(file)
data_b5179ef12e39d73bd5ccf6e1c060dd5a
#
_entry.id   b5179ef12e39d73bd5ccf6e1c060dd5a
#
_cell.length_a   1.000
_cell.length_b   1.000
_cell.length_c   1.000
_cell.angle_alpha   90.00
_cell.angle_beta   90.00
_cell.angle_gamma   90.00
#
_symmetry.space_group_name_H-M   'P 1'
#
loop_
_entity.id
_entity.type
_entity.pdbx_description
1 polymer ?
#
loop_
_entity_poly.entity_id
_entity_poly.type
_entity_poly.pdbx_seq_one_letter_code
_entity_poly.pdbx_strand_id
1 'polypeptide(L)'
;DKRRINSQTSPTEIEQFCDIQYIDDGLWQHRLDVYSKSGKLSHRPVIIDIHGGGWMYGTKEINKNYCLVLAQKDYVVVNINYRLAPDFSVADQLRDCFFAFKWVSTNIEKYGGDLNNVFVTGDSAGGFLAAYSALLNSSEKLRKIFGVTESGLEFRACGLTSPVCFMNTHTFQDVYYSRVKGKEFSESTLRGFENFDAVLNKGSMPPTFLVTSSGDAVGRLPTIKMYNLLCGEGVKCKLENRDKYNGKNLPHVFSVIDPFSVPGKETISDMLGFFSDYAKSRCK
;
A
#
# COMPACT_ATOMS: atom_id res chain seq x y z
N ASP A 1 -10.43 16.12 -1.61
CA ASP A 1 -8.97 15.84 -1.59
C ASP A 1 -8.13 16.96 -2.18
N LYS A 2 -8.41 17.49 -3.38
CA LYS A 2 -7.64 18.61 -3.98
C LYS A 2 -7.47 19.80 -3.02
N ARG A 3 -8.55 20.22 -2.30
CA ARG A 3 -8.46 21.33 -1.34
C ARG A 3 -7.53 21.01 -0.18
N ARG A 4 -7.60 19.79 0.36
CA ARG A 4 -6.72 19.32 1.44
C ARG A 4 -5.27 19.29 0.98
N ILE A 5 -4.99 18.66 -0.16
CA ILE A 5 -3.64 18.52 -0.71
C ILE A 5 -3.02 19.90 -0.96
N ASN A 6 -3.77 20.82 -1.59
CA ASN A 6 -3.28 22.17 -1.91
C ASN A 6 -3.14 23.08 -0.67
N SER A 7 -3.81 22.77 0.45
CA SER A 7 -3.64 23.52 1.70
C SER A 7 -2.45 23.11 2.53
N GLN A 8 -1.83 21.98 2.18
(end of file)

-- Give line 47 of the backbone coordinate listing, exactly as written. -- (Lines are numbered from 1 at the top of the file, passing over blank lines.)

CA ASN A 6 -3.28 22.17 -1.91